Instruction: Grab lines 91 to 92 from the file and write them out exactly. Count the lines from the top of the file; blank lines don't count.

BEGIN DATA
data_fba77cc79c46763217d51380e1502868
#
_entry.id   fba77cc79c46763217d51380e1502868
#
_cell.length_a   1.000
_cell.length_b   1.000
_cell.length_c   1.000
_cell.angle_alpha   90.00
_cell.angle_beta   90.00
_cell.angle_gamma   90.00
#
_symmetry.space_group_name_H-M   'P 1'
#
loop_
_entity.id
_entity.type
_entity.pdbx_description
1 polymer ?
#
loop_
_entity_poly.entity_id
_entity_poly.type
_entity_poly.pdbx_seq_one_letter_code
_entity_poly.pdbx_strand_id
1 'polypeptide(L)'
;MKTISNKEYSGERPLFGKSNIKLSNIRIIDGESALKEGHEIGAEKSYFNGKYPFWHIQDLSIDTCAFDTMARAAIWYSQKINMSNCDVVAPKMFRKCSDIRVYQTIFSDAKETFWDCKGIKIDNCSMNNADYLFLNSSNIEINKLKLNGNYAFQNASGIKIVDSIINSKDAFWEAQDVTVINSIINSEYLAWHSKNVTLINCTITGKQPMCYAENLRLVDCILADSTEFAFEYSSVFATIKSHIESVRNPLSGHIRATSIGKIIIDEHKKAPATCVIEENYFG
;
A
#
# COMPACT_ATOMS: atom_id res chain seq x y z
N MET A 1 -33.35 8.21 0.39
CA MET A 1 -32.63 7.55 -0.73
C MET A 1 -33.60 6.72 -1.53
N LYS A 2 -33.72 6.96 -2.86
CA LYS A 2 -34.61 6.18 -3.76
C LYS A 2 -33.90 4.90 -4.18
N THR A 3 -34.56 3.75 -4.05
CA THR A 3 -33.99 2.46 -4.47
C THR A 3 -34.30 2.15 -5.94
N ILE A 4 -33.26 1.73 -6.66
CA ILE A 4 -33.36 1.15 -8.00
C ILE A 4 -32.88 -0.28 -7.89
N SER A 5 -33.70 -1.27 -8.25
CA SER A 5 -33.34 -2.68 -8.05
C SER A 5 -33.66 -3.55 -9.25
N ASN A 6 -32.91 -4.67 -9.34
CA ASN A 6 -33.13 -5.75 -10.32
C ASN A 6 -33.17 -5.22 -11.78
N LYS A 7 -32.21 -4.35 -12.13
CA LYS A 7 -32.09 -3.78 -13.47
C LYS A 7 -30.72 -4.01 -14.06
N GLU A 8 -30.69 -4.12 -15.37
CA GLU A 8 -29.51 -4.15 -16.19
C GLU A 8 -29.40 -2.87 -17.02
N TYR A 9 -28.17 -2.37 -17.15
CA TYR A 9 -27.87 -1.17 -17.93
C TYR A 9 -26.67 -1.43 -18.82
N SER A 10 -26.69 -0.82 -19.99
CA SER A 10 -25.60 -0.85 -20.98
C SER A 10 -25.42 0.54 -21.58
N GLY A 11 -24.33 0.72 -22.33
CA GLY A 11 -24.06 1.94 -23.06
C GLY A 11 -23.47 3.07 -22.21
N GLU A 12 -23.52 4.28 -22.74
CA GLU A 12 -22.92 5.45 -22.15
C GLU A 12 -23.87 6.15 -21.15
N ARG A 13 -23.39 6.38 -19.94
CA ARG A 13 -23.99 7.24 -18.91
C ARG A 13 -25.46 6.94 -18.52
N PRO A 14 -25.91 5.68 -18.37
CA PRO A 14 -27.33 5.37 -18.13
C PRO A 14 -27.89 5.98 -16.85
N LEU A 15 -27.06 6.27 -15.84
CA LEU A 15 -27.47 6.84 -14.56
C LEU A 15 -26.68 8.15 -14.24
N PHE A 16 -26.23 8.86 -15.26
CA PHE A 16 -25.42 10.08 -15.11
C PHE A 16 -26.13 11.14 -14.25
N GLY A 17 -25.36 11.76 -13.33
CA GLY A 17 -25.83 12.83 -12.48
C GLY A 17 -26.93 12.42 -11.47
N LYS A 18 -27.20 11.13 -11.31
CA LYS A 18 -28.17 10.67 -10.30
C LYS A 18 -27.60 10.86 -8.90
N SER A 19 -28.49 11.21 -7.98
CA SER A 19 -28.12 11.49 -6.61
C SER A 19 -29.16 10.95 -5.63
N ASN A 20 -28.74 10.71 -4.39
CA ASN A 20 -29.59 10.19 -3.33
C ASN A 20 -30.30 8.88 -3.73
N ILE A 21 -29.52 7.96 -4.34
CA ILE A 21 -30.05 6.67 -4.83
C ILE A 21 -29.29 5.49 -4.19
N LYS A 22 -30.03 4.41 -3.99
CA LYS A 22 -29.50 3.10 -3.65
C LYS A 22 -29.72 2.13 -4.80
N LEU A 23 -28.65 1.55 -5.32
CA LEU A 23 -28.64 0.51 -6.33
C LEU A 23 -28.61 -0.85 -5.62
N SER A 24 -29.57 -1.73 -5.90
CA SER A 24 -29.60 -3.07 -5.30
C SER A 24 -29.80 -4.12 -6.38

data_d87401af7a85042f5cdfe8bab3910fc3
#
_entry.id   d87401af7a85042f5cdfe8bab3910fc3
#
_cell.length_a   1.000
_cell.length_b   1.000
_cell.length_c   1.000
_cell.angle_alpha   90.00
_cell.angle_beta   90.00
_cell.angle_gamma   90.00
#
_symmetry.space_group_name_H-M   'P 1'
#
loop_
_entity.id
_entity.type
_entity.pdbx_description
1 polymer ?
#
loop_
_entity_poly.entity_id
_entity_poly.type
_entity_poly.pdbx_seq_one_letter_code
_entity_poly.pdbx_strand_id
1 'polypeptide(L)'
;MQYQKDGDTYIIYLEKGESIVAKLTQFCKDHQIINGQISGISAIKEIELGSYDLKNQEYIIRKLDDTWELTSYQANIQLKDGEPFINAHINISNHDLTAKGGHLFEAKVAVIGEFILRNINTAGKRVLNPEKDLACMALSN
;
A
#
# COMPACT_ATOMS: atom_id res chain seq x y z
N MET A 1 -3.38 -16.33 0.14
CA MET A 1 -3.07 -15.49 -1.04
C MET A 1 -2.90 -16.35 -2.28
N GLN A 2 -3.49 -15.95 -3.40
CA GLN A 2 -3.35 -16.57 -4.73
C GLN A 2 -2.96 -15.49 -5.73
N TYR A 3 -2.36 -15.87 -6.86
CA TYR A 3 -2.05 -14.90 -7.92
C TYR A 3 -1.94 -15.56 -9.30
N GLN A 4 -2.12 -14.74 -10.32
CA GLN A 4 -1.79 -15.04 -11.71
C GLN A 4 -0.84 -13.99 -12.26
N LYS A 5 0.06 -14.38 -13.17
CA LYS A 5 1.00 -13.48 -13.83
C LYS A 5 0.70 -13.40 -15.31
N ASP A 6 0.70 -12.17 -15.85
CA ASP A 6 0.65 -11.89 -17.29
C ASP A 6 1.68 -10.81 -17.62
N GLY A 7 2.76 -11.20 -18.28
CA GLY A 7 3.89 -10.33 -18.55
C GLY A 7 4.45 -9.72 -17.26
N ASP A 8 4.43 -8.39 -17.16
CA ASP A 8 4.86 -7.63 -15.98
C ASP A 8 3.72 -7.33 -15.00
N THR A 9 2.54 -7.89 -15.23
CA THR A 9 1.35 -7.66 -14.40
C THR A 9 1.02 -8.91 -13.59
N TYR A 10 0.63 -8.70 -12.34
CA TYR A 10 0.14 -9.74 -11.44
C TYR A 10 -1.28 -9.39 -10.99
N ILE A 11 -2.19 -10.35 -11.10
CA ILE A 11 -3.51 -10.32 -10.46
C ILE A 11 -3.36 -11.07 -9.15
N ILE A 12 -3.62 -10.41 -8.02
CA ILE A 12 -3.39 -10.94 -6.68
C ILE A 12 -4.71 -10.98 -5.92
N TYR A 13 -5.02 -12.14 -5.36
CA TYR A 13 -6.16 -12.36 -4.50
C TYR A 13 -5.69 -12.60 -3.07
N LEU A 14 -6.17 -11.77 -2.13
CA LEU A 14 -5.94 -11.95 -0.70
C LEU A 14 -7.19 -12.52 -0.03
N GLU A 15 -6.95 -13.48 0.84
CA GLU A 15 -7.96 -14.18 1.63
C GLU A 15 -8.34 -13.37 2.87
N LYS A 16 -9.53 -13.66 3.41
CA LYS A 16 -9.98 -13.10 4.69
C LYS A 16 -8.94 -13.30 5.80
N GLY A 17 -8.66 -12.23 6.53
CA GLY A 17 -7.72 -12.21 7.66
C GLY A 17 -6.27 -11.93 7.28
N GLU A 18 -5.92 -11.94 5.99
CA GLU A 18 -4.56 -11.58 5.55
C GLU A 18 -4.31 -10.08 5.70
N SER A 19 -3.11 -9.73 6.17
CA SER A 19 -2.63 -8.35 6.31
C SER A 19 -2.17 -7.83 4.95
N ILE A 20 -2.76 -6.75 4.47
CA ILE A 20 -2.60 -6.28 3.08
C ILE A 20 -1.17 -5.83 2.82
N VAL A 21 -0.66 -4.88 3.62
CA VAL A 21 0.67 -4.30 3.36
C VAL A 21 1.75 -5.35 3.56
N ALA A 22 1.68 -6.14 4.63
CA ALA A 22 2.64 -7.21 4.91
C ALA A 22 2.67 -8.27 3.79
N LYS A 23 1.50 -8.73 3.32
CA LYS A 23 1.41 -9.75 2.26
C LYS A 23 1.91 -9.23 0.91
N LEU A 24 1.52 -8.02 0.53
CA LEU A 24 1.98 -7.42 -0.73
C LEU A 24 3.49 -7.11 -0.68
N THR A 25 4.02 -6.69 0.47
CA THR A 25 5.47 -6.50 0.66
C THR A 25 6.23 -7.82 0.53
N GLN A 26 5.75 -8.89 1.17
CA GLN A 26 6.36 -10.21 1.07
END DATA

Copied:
N ILE A 21 -29.52 7.96 -4.34
CA ILE A 21 -30.05 6.67 -4.83